14. Inhibitory effects of prior low-dose X-ray irradiation on carbon tetrachloride-induced hepatopathy in acatalasemic mice

    International Nuclear Information System (INIS)

    Yamaoka, Kiyonori; Kataoka, Takahiro; Taguchi, Takehito; Wang, Da-Hong; Mori, Shuji; Hanamoto, Katsumi; Kira, Shohei; Nomura, Takaharu

    2004-01-01

    The catalase activities in blood and organs of the acatalasemic (C3H/AnLCs b Cs b ) mouse of C3H strain are lower than those of the normal (C3H/AnLCs a Cs a ) mouse. We examined the effects of prior low-dose (0.5 Gy) X-ray irradiation, which reduced the oxidative damage under carbon tetrachloride-induced hepatopathy in the acatalasemic or normal mice. The acatalasemic mice showed a significantly lower catalase activity and a significantly higher glutathione peroxidase activity compared with those in the normal mice. Moreover, low-dose irradiation increased the catalase activity in the acatalasemic mouse liver to a level similar to that of the normal mouse liver. Pathological examinations and analyses of blood glutamic oxaloacetic and glutamic pyruvic transaminase activity and lipid peroxide levels showed that carbon tetrachloride induced hepatopathy was inhibited by low-dose irradiation. These findings may indicate that the free radical reaction induced by the lack of catalase and the administration of carbon tetrachloride is more properly neutralized by high glutathione peroxidase activity and low-dose irradiation in the acatalasemic mouse liver. (author)

  15. Effect of low dose x irradiation on the succinate dehydrogenase activity of guinea pig, rat and mouse tissues

    Energy Technology Data Exchange (ETDEWEB)

    Shah, V C; Bhatavdekar, J M; Aravinda Babu, K [Gujarat Univ., Ahmedabad (India). Dept. of Zoology

    1976-07-01

    The histochemical changes in succinate dehydrogenase (SDH) were investigated in pectoralis major muscle of guinea pig, rat and mouse after level X-irradiation (72 R and 240 R) and compared with control animals. Biochemical studies were carried out on liver, kidney, muscle (pectoralis major), adrenal and spleen of these animals after low dose local X-irradiation and compared with control animals. Changes in SDH activity were studied up to 72-h post-irradiation, which shows that low dose local X-irradiation leads to increased enzymic activity. The increase in enzymic activity was remarkable in mouse tissues as compared with guinea pig and rat. Adrenals of all the three animals showed significant activation after all the doses of radiation studied. The significance of these results, with special reference to oxidative metabolism, has been discussed.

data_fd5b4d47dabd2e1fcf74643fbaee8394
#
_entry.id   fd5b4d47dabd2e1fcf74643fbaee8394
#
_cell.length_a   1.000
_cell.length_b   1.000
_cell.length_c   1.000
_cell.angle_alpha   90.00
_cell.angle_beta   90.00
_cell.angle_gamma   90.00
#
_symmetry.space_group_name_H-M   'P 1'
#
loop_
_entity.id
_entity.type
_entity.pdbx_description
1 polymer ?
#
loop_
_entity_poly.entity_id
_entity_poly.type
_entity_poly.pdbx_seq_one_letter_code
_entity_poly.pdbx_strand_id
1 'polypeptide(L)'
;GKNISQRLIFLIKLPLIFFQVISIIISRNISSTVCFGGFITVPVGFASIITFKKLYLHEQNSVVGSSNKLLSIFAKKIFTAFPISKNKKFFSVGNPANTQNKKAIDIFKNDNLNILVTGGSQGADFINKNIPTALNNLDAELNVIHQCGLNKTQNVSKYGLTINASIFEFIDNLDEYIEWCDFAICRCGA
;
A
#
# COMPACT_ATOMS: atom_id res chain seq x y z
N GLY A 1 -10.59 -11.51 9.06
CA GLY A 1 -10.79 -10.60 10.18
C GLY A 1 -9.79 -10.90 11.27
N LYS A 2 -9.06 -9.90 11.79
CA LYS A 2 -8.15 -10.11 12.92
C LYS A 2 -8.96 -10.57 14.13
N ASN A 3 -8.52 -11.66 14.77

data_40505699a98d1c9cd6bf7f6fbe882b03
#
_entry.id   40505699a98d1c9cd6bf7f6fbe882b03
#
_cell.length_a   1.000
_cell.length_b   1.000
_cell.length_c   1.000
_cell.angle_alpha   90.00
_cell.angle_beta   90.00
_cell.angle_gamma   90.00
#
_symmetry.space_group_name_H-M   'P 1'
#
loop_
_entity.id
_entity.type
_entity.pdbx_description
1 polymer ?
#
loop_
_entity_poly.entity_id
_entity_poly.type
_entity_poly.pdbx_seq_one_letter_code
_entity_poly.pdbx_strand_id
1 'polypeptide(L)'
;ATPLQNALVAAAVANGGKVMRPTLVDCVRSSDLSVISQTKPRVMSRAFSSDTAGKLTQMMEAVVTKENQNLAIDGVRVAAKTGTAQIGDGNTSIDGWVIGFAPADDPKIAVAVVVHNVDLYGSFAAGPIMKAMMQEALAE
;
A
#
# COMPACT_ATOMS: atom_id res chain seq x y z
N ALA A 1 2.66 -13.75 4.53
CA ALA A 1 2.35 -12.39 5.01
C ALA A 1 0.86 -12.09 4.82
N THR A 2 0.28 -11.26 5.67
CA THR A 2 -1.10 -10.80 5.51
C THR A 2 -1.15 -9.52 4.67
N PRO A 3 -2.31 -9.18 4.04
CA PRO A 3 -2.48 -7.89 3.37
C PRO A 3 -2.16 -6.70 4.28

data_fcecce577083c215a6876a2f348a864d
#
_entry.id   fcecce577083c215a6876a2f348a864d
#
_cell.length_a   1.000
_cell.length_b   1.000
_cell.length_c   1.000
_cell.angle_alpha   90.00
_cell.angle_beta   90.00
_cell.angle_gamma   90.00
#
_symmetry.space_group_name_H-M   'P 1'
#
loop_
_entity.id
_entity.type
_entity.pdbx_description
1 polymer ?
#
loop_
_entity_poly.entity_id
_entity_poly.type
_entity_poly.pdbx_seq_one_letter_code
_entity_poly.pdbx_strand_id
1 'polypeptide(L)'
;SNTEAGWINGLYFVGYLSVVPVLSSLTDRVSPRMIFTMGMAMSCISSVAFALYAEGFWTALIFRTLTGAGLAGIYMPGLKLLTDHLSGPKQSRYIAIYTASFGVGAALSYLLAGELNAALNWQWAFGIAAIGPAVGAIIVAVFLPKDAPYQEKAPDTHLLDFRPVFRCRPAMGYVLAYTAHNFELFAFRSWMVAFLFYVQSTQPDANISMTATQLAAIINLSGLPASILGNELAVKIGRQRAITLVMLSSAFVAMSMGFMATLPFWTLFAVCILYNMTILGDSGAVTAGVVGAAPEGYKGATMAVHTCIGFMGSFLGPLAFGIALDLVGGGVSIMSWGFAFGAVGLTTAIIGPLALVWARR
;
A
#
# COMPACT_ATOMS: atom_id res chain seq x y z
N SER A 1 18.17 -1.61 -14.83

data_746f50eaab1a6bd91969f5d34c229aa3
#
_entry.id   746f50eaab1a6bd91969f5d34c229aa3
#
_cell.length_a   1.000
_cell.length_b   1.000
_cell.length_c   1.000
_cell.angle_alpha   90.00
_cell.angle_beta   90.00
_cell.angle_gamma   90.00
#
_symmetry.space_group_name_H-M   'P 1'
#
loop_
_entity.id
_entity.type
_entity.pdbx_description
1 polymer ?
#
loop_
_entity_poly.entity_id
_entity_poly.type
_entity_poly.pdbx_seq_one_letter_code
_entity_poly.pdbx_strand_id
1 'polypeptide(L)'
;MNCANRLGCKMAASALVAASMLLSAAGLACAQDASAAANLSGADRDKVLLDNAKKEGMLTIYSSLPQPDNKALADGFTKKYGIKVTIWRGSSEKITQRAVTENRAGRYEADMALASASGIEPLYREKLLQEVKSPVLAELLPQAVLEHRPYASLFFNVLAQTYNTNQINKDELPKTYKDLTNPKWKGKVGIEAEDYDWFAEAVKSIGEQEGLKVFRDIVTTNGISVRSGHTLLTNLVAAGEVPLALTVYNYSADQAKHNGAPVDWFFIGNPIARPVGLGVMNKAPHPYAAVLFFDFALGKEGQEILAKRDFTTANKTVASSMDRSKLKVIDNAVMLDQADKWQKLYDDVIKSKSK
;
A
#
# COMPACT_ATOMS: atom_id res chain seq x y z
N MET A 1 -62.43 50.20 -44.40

16. Modeling low-dose-rate effects in irradiated bipolar-base oxides

    International Nuclear Information System (INIS)

    Graves, R.J.; Cirba, C.R.; Schrimpf, R.D.; Milanowski, R.J.; Saigne, F.; Michez, A.; Fleetwood, D.M.; Witczak, S.C.

    1997-02-01

    A physical model is developed to quantify the contribution of oxide-trapped charge to enhanced low-dose-rate gain degradation in BJTs. Simulations show that space charge limited transport is partially responsible for the low-dose-rate enhancement

  17. Effects of prenatal exposure to low-dose β radiation from tritiated water on the neutrobehavior of mice

    International Nuclear Information System (INIS)

    Wang Bing; Zhou Xiangyan.

    1995-01-01

    Pregnant adult C57BL/6J mice, randomly assigned to 1 of 4 groups, 3 of them were irradiated with β-rays from tritiated water (HTO) by a single intraperitoneal injection on the 12.5th day of gestation. Their offspring received cumulative doses of 0, 5, 10 or 30 cGy in utero. Male pups were trained and examined using a set of behavioral tests that included avoidance acquisition and avoidance maintenance, open field test, hole-board dipping, a water maze, and a food labyrinth. Results were found for most parameters in the 10 and 30 cGy groups that differed significantly from results for the controls, indicating that the behavioral teratogenic effect of prenatal exposure to chronic β-ray radiation from HTO may be greater than the same dose of acute X- or γ-irradiation and that 10 cGy may be the lowest detectable dose level at which behavioral changes is detectable under the conditions used in this experiment. (author) 56 refs

  18. Effects of prenatal exposure to low-dose {beta} radiation from tritiated water on the neutrobehavior of mice

    Energy Technology Data Exchange (ETDEWEB)

    Wang Bing [Tokyo Univ. (Japan). Faculty of Science; Zhou Xiangyan

    1995-06-01